Supervisor: Dr. Luca Mastropasqua
The HERD Lab at the University of Wisconsin-Madison invites applications for a funded graduate student position to investigate proton conducting ceramic electrochemical cells for water splitting (i.e., hydrogen production) and hydrogen separation. This project involves the study of proton conducting ceramic electrolyzers and electrochemical membranes for hydrogen separation operating at temperature <600°C. The project will be primarily experimental in nature, with the goal of manufacturing and testing the electrochemical performance of single cells and stacks. Custom electrochemical and system models will be developed to support the experimental design and data analysis. The work will be carried out in close collaboration with national and international academic and industrial partners, part of a research consortium involved in the project.
More specifically, the work will focus on:
- Developing novel electrode-supported ceramic structures to achieve mechanically resistant and high surface area assemblies
- Scaling-up cell structures to achieve larger area cells and stack operation
- Testing and characterizing the performance of cells and stacks in the laboratory
- Developing models to reproduce the electrochemical performance of proton conducting cells
- Discovering novel thermodynamic and electrochemical cycles for efficient and cost-effective hydrogen production and separation
The student will help build an interdisciplinary and dynamic team of researchers focusing on electrochemical energy conversion systems, hydrogen and electro-fuels, and industrial decarbonization. The student will have the possibility of interacting with national and international research groups, national labs and private companies. While pursuing their independent research projects, the candidate will gain exposure to professional networking events and invaluable grant writing experience. The candidate will also be expected to communicate research findings via peer-reviewed journal publications, presentations at national and international conferences, social media, and traditional news channels to increase the impact of their research.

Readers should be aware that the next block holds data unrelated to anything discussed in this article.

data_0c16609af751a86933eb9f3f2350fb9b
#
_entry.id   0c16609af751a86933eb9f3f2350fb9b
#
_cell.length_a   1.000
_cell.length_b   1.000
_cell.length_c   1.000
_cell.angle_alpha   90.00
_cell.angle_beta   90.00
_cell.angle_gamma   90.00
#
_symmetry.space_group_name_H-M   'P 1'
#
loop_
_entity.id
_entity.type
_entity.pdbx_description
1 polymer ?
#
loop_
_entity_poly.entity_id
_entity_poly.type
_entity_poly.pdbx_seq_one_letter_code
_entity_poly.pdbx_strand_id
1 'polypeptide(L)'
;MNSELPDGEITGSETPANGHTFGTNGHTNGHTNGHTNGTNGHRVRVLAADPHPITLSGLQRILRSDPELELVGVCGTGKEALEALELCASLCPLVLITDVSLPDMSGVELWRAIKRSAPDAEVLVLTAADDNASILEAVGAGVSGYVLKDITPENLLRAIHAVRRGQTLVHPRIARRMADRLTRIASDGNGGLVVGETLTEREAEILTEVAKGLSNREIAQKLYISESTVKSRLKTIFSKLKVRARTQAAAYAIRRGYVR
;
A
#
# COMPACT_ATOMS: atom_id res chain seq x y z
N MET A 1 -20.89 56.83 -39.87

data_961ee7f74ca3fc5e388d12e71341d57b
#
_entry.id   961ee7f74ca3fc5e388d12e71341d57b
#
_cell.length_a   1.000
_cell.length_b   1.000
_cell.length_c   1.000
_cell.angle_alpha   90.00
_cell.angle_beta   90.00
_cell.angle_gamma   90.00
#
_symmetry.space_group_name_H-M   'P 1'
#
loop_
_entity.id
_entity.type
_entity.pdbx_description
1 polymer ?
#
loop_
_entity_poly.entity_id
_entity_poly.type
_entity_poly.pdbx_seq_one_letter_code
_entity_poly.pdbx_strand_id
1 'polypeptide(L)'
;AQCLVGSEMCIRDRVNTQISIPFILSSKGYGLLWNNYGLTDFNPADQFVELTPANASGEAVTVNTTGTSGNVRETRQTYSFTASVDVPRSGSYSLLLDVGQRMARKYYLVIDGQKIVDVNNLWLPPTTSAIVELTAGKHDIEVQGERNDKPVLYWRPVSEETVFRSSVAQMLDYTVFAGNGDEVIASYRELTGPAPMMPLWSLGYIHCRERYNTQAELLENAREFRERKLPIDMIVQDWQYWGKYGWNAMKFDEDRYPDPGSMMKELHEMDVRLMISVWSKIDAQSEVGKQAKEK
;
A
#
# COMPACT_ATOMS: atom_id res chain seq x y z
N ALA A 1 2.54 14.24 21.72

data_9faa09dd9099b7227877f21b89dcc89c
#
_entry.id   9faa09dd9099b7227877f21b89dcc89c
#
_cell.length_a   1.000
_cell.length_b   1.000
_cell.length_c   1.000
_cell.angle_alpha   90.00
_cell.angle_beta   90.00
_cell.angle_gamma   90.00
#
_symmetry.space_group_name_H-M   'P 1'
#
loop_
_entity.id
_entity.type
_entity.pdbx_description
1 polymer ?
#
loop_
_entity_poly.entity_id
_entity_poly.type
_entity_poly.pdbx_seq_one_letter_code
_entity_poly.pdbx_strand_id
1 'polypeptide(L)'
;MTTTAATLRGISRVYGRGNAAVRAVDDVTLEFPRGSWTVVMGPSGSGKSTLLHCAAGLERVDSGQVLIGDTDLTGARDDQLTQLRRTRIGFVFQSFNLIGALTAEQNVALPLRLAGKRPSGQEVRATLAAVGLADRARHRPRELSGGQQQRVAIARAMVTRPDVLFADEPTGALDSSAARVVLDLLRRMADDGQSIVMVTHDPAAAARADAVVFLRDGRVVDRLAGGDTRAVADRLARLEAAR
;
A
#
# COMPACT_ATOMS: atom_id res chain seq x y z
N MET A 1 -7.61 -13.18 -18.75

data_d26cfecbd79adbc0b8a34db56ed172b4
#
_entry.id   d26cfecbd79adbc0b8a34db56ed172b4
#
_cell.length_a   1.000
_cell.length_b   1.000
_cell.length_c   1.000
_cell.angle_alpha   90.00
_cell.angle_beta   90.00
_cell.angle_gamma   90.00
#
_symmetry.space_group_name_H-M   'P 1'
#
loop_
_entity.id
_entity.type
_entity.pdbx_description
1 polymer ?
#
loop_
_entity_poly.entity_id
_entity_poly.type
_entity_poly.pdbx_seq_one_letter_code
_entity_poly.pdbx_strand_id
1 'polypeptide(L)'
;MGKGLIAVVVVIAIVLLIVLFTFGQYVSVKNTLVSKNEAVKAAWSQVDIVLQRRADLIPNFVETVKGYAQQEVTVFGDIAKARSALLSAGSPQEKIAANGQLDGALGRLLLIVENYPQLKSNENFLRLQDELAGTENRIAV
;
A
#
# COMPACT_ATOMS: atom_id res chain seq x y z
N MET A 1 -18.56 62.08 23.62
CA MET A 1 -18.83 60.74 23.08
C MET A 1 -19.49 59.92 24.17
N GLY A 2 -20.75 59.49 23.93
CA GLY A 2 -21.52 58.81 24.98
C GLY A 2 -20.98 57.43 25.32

Conventional high temperature electrolysis (650-900°C) uses oxygen anion (O2-) conducting dense ceramic membranes, e.g., yttria stabilized zirconia (YrZrO – YSZ), scandia stabilized zirconia (ScZrO – ScSZ), or Lanthanum strontium gallium magnesium oxides (LSGM). Contrary to oxygen conducting ceramics, protonic conducting ceramics (Barium Zirconates (BaZrO3) or Cerates (BaCeO3) with various dopants) transport hydrogen ions (H+) through a dense ceramic layer, which can operate at lower temperatures (400-650°C). Such cells can produce pure, moisture-free, pressurized hydrogen, enabling a simplification of the balance of plant compared to conventional solid oxide electrolysis systems, hence a reduction in the overall capital and operating costs. For these reasons, proton conducting electrochemical cells present untapped opportunities for hydrogen generation, and separation, as well as for electrochemical conversion and manufacturing.